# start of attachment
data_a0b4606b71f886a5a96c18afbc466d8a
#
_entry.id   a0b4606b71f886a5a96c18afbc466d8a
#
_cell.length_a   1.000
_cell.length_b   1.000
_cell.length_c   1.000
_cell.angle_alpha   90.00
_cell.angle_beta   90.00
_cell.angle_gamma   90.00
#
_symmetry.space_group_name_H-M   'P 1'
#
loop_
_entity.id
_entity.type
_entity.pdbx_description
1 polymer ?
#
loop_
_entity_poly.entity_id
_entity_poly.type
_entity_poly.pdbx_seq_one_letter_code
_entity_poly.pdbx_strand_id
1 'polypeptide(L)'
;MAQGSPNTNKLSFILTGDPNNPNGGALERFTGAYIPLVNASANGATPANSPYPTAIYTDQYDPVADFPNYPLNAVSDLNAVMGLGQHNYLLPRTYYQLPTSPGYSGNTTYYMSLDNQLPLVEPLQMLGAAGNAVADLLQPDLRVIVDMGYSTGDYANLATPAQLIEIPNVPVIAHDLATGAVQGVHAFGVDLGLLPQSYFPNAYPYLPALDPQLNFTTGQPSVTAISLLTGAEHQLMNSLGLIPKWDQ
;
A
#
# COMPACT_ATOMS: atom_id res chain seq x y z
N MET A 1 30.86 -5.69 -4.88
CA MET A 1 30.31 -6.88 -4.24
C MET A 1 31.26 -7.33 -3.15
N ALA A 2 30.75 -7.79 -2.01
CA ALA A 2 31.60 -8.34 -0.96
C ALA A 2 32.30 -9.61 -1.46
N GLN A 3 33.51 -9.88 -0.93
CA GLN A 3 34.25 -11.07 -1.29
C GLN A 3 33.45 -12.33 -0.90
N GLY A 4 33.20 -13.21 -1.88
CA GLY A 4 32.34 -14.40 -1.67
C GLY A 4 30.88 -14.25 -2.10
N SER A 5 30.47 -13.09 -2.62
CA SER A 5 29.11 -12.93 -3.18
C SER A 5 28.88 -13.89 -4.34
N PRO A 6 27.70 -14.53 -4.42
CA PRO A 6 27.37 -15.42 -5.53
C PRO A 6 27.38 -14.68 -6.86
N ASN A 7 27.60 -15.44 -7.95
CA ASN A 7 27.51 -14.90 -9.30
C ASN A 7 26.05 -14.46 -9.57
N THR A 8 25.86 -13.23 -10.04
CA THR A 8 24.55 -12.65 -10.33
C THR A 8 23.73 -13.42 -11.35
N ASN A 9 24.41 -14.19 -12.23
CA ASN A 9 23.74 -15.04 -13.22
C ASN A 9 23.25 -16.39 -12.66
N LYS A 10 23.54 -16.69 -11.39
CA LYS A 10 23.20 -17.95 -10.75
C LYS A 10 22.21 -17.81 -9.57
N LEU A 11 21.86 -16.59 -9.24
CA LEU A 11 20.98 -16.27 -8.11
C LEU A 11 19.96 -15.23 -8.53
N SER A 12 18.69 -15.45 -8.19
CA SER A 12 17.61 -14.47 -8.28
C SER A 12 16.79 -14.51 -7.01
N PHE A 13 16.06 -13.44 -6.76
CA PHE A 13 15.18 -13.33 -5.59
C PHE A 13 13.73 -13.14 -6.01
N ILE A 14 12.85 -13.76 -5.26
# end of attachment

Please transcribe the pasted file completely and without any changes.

data_a0b4606b71f886a5a96c18afbc466d8a
#
_entry.id   a0b4606b71f886a5a96c18afbc466d8a
#
_cell.length_a   1.000
_cell.length_b   1.000
_cell.length_c   1.000
_cell.angle_alpha   90.00
_cell.angle_beta   90.00
_cell.angle_gamma   90.00
#
_symmetry.space_group_name_H-M   'P 1'
#
loop_
_entity.id
_entity.type
_entity.pdbx_description
1 polymer ?
#
loop_
_entity_poly.entity_id
_entity_poly.type
_entity_poly.pdbx_seq_one_letter_code
_entity_poly.pdbx_strand_id
1 'polypeptide(L)'
;MAQGSPNTNKLSFILTGDPNNPNGGALERFTGAYIPLVNASANGATPANSPYPTAIYTDQYDPVADFPNYPLNAVSDLNAVMGLGQHNYLLPRTYYQLPTSPGYSGNTTYYMSLDNQLPLVEPLQMLGAAGNAVADLLQPDLRVIVDMGYSTGDYANLATPAQLIEIPNVPVIAHDLATGAVQGVHAFGVDLGLLPQSYFPNAYPYLPALDPQLNFTTGQPSVTAISLLTGAEHQLMNSLGLIPKWDQ
;
A
#
# COMPACT_ATOMS: atom_id res chain seq x y z
N MET A 1 30.86 -5.69 -4.88
CA MET A 1 30.31 -6.88 -4.24
C MET A 1 31.26 -7.33 -3.15
N ALA A 2 30.75 -7.79 -2.01
CA ALA A 2 31.60 -8.34 -0.96
C ALA A 2 32.30 -9.61 -1.46
N GLN A 3 33.51 -9.88 -0.93
CA GLN A 3 34.25 -11.07 -1.29
C GLN A 3 33.45 -12.33 -0.90
N GLY A 4 33.20 -13.21 -1.88
CA GLY A 4 32.34 -14.40 -1.67
C GLY A 4 30.88 -14.25 -2.10
N SER A 5 30.47 -13.09 -2.62
CA SER A 5 29.11 -12.93 -3.18
C SER A 5 28.88 -13.89 -4.34
N PRO A 6 27.70 -14.53 -4.42
CA PRO A 6 27.37 -15.42 -5.53
C PRO A 6 27.38 -14.68 -6.86
N ASN A 7 27.60 -15.44 -7.95
CA ASN A 7 27.51 -14.90 -9.30
C ASN A 7 26.05 -14.46 -9.57
N THR A 8 25.86 -13.23 -10.04
CA THR A 8 24.55 -12.65 -10.33
C THR A 8 23.73 -13.42 -11.35
N ASN A 9 24.41 -14.19 -12.23
CA ASN A 9 23.74 -15.04 -13.22
C ASN A 9 23.25 -16.39 -12.66
N LYS A 10 23.54 -16.69 -11.39
CA LYS A 10 23.20 -17.95 -10.75
C LYS A 10 22.21 -17.81 -9.57
N LEU A 11 21.86 -16.59 -9.24
CA LEU A 11 20.98 -16.27 -8.11
C LEU A 11 19.96 -15.23 -8.53
N SER A 12 18.69 -15.45 -8.19
CA SER A 12 17.61 -14.47 -8.28
C SER A 12 16.79 -14.51 -7.01
N PHE A 13 16.06 -13.44 -6.76
CA PHE A 13 15.18 -13.33 -5.59
C PHE A 13 13.73 -13.14 -6.01
N ILE A 14 12.85 -13.76 -5.26